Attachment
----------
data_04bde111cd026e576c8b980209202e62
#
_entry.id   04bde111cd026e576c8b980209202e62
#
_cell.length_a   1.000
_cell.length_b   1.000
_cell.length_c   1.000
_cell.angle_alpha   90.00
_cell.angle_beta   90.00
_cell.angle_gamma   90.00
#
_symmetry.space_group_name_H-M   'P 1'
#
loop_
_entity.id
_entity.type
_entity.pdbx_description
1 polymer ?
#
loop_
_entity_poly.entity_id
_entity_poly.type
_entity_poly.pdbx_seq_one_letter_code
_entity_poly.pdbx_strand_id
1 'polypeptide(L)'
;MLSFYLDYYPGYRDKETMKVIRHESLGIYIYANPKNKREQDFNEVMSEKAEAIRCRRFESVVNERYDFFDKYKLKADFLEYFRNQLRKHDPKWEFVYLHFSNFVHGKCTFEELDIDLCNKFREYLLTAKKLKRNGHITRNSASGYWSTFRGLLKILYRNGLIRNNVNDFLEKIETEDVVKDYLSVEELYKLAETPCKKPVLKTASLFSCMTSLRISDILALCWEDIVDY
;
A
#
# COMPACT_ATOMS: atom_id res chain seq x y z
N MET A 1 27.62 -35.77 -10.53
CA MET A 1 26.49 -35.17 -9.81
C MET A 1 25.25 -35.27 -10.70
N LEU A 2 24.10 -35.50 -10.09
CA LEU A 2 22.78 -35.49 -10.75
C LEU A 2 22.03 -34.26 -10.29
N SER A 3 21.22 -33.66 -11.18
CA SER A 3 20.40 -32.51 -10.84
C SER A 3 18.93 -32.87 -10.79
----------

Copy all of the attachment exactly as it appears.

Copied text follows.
data_04bde111cd026e576c8b980209202e62
#
_entry.id   04bde111cd026e576c8b980209202e62
#
_cell.length_a   1.000
_cell.length_b   1.000
_cell.length_c   1.000
_cell.angle_alpha   90.00
_cell.angle_beta   90.00
_cell.angle_gamma   90.00
#
_symmetry.space_group_name_H-M   'P 1'
#
loop_
_entity.id
_entity.type
_entity.pdbx_description
1 polymer ?
#
loop_
_entity_poly.entity_id
_entity_poly.type
_entity_poly.pdbx_seq_one_letter_code
_entity_poly.pdbx_strand_id
1 'polypeptide(L)'
;MLSFYLDYYPGYRDKETMKVIRHESLGIYIYANPKNKREQDFNEVMSEKAEAIRCRRFESVVNERYDFFDKYKLKADFLEYFRNQLRKHDPKWEFVYLHFSNFVHGKCTFEELDIDLCNKFREYLLTAKKLKRNGHITRNSASGYWSTFRGLLKILYRNGLIRNNVNDFLEKIETEDVVKDYLSVEELYKLAETPCKKPVLKTASLFSCMTSLRISDILALCWEDIVDY
;
A
#
# COMPACT_ATOMS: atom_id res chain seq x y z
N MET A 1 27.62 -35.77 -10.53
CA MET A 1 26.49 -35.17 -9.81
C MET A 1 25.25 -35.27 -10.70
N LEU A 2 24.10 -35.50 -10.09
CA LEU A 2 22.78 -35.49 -10.75
C LEU A 2 22.03 -34.26 -10.29
N SER A 3 21.22 -33.66 -11.18
CA SER A 3 20.40 -32.51 -10.84
C SER A 3 18.93 -32.87 -10.79